I’m also trying to add a spam filter/authentication for the contact me section. (think of recaptcha). I don’t think my site will get hit hard with spam initially, but I have no doubt that over time it will be something that will need to be addressed.

Who Owns an ePortfolio

The discussion this week is one that is a bit of a circular argument. The idea behind an ePortfolio or a website is for the individual to have a place to represent themselves and a place for free expression. The argument of ownership arises when a grade (or any type of rubric) is placed on to the project. This immediately takes it from “something I get to do” to “something I have to do”. I run into this often with my own students, and have stumbled on it a bit with my current site. One example of this is the comments section. It is believed that there should be a place for a comment on my site so that I can solicit feedback. In my opinion, I don’t want a comment on posts. I want people to contact me if they have a comment.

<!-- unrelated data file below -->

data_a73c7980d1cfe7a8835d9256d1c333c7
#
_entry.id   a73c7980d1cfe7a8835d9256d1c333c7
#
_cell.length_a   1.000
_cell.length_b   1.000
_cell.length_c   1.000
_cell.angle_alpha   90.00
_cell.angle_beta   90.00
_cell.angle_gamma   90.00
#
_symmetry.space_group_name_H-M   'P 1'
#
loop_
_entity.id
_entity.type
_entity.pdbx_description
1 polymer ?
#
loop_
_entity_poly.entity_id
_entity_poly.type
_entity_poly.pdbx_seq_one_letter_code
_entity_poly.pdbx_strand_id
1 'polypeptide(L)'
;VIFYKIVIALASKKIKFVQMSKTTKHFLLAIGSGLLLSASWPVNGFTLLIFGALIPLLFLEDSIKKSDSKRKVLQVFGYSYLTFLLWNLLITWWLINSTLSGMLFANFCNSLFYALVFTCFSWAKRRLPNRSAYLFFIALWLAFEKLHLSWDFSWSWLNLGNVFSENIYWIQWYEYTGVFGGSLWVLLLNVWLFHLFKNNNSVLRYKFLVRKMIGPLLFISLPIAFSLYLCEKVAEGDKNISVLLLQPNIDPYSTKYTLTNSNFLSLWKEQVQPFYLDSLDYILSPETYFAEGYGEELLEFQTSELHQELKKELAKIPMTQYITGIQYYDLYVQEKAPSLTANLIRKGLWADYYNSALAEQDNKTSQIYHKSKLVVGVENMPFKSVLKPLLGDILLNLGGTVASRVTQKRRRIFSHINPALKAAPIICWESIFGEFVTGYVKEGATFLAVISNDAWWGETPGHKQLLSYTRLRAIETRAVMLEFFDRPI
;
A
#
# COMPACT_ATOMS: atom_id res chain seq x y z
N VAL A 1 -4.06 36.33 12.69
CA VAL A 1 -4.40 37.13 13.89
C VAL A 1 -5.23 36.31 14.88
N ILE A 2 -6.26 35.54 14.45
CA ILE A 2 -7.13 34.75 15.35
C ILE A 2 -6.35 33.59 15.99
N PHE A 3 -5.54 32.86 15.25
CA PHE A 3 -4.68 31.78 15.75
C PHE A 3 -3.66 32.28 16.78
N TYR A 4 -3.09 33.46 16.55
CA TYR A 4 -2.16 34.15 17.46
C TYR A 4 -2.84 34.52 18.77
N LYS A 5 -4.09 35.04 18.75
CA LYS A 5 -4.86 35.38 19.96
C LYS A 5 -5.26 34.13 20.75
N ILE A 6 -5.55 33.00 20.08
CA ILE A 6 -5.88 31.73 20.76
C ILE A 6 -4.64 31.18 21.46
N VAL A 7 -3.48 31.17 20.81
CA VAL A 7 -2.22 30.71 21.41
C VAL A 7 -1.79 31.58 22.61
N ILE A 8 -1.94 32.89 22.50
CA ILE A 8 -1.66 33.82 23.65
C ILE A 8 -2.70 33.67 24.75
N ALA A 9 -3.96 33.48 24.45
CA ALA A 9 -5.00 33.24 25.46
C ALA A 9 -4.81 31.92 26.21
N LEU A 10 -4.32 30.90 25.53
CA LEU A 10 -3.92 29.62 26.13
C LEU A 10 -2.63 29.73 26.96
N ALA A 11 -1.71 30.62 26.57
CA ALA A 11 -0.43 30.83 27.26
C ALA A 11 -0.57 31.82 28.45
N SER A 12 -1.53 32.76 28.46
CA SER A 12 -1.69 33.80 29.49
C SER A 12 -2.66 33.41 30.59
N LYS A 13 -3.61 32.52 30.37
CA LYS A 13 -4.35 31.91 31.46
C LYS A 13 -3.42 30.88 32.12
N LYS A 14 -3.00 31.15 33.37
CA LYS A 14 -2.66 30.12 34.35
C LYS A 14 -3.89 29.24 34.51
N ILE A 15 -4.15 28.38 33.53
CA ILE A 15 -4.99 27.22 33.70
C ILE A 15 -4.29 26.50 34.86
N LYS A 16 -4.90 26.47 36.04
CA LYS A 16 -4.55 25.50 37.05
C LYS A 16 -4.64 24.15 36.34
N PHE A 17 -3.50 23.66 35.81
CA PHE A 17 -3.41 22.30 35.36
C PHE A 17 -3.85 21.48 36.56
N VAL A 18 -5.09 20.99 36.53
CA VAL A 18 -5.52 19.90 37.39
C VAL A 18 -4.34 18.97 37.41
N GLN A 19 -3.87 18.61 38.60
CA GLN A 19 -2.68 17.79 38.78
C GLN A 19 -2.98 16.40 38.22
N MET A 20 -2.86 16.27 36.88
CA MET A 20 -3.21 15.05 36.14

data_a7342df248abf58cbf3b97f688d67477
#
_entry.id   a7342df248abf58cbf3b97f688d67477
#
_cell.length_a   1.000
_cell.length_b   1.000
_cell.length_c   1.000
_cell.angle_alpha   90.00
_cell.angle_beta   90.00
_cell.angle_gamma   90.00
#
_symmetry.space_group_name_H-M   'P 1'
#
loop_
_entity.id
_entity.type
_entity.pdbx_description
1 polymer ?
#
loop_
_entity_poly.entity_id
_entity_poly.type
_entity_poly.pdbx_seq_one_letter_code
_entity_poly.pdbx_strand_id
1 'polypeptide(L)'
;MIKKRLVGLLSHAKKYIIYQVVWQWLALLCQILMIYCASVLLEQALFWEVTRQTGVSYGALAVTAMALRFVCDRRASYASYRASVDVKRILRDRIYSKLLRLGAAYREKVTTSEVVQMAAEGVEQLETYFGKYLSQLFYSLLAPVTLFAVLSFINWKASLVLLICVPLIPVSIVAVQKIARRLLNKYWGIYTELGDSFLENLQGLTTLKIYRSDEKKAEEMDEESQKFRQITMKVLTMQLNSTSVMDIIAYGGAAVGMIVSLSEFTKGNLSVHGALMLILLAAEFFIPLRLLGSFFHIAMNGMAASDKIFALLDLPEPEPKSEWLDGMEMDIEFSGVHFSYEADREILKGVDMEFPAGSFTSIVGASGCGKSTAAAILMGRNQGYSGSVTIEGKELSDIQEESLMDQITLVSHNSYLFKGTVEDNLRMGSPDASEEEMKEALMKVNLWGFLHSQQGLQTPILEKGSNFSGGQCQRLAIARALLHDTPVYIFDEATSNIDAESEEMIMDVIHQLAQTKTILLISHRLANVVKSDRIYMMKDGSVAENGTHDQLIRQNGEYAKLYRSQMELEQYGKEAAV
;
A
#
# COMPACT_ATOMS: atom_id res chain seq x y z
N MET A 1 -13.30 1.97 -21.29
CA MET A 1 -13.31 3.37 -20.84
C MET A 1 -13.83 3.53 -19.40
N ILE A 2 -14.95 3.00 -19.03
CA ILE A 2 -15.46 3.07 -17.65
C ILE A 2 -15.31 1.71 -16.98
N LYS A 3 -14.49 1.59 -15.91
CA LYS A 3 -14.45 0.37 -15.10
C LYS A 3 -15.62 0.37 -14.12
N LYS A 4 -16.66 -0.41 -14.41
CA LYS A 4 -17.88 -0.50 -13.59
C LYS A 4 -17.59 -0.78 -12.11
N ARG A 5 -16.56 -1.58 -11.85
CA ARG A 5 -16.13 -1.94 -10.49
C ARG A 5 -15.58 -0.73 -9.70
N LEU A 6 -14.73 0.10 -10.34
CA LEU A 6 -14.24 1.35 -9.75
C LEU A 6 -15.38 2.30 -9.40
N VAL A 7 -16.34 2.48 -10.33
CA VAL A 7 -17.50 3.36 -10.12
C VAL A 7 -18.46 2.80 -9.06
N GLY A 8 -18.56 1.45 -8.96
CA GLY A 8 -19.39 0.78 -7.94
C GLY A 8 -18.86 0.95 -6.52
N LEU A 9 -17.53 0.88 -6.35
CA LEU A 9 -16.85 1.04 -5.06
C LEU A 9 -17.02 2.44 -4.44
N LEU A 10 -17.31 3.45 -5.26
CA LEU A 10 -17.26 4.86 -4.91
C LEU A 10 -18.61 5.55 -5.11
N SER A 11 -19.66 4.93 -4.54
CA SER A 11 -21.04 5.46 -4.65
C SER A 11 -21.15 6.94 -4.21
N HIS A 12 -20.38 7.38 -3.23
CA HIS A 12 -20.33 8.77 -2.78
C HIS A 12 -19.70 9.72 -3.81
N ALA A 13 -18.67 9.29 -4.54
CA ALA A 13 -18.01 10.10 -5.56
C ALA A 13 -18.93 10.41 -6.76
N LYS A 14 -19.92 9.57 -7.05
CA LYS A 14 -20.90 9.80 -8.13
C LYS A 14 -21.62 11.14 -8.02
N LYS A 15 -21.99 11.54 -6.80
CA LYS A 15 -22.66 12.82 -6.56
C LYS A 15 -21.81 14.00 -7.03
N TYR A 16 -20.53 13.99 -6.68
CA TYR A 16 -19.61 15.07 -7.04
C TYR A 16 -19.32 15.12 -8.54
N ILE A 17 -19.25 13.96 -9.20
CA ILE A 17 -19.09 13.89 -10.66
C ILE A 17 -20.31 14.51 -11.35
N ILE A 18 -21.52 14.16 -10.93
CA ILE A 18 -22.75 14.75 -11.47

It’s interesting that we are on this topic this week, as I was just having a conversation with my students today about taking ownership of their own work. I am very thankful to teach in an environment that allows me to not only adapt easily to the students, but have real and meaningful conversations about their work. I had an assignment that was “due” today, but I realized that while they completed what was asked, they didn’t gain the experience from it I wanted them to have. My class is currently broken up into small groups, and I was able to sit with the group leaders and come up with a solution to better engage them into the project. Allowing them to take control of their own learning and develop the future of the assignment is key to their engagement.

The other aspect of ownership also revolves around free thought. I typically go against the norm in education as I don’t like to actively follow the well-known educators and their models. I prefer to interpret the educational process on my own, and have genuine conversations with my peers and students to develop a flexible curriculum. Ultimately, this is probably creating more work for myself than I should, but I believe the students appreciate having an active role in their own learning. This is the same as the active role that we are taking in developing our portfolios.